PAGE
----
YOU ARE HERE: LAT HomeCollections

Marylouise Oates

Pianist's Pet Project Falls Short


Society's darling, Bobby Short, came to Beverly Hills this week. For theme music, don't imagine "Puttin' on the Ritz." Instead, try "Pennies From Heaven" or "Brother, Can You Spare a Dime?"

The celebrated pianist came up short when he announced that tickets for his Sept. 15 birthday party and fund-raiser for the New York Duke Ellington Memorial would be priced up, up to $400. The three tables at the private luncheon at the Beverly Wilshire, filled with Short's friends, erupted in a polite version of Charity Star Wars as the ability to raise money for a New York charity plus the very ticket price got debated.

Following the salmon and before any questions, Short said he felt that raising money for a non-L.A. project was fine and cited charities like Save Venice, which successfully raises funds here. He had "offered myself and my birthday as allure" to raise the money to erect the Robert Graham statue of Ellington just outside the northeast edge of Central Park, "where uptown meets downtown," as one person put it. "To make this all come true," Short said the party would raise part of the still-needed $750,000 of the $1 million cost, "and have a good time while we are at it." Graham described the project, and then the questions flew.

What, came a quick first query, made some tickets cost $400?

"You will sit closer to the cabaret artist," explained Short (who is the cabaret artist).

Pam Korman, who with SHARE and other charities is a fund-raising veteran, said such a zoned event would "embarrass" the $250-ticket buyers. "They don't want to sit in the back," she added.

"We are all here to learn the custom of the country," the husky-voiced pianist said--perhaps purposefully quoting the title of one of Edith Wharton's piercing novels about New York in the early part of this century.

A few more questions: Art-collector Marcia Weisman tried to settle the debate by suggesting that the group rely on the expertise of Lucille Polachek, the professional party organizer from Events Unlimited. In multi-tier events, Polachek said, "We always end up selling the more expensive tickets."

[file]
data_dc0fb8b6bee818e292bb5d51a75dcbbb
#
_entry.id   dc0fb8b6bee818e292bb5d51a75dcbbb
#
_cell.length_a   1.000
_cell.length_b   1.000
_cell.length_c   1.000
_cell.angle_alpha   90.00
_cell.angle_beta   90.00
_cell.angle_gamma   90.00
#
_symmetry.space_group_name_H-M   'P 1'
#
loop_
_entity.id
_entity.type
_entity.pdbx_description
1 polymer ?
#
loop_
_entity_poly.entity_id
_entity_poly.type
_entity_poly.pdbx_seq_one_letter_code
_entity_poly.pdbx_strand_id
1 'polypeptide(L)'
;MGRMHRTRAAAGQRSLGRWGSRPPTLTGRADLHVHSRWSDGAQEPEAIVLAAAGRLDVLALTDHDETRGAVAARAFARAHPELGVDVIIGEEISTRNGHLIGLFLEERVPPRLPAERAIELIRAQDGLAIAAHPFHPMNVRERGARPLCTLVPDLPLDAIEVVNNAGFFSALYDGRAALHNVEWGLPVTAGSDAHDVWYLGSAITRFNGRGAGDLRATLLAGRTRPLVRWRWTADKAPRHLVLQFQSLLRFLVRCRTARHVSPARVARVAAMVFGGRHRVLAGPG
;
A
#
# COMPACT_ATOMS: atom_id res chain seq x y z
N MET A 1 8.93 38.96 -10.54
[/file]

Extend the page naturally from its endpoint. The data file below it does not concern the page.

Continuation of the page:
"When I come to California to perform," Short added, "the more expensive tickets always go well."

Wendy Stark--a Hollywood product, being the child of film producer Ray and Fran Stark and the grandchild of "Funny Girl" Fanny Brice--was clear that the party being an out-of-town project would cause problems. She suggested that perhaps the ticket price be lowered to $200 a person--exactly half of what Short wanted the top price to be. That was countered with a rhetorical question: "$250 too high--for 'Bobby's Group'?"

Joan Benny (right, Jack and Mary's daughter and an expert in fund-raisers on both coasts because she lives here and in New York) suggested that everyone work backward, figuring out what they want to make and pricing the tickets toward that goal. She made her points carefully, occasionally emphasizing a sentence with a slight movement from her left hand, on which perches the extraordinary Mary Livingston diamond.

Events Unlimited's Linda Levin (and this luncheon certainly showed how hard professional fund-raisers work for their money) analyzed why it would be difficult to bring in big money: "It's not an illness. That's what we're saying."

Short then went on to explain that in New York, $250 gets a rather humdrum evening-- "I can't see the harm in making it $300 here."

Graham then took the floor to explain that this private funding was how "Rodin got Balzac in the park." Nonetheless, Korman replied, "In this town, it is hard to raise money if it (the charity) is not an illness."

Joe Smith, vice chairman and CEO of Capitol Industries-EMI Inc., who is one of the evening's co-chairs, then wondered if the black-tie evening should start at 6:30. No, no, came the replies. Dancing was also crossed out.

Then came a suggestion from Marcia Weisman, who said "I would lay a bet" that Graham had a maquette (a small model) of the life-size proposed sculpture that will show Ellington and his piano high above columns. "Because I know this kid, I'll bet he'll give it to us to auction off," she said, with a nod at Graham at the next table.

"No, no, no," came his reply.

Another chorus of "no's" came when "black-tie optional" was suggested. So the plan was $250 a ticket, Sept. 15, starting at 7:30 at the Beverly Wilshire, with no dancing and Ellington being played on tape by Ellington.

Now how hard will it be to sell those tickets?

It's a rough week, with two openings from the Los Angeles Music Center Opera, the Los Angeles festival, several big charity dinners--and, of course, the Pope.

We're not sure if he's one of "Bobby's group."

Los Angeles Times Articles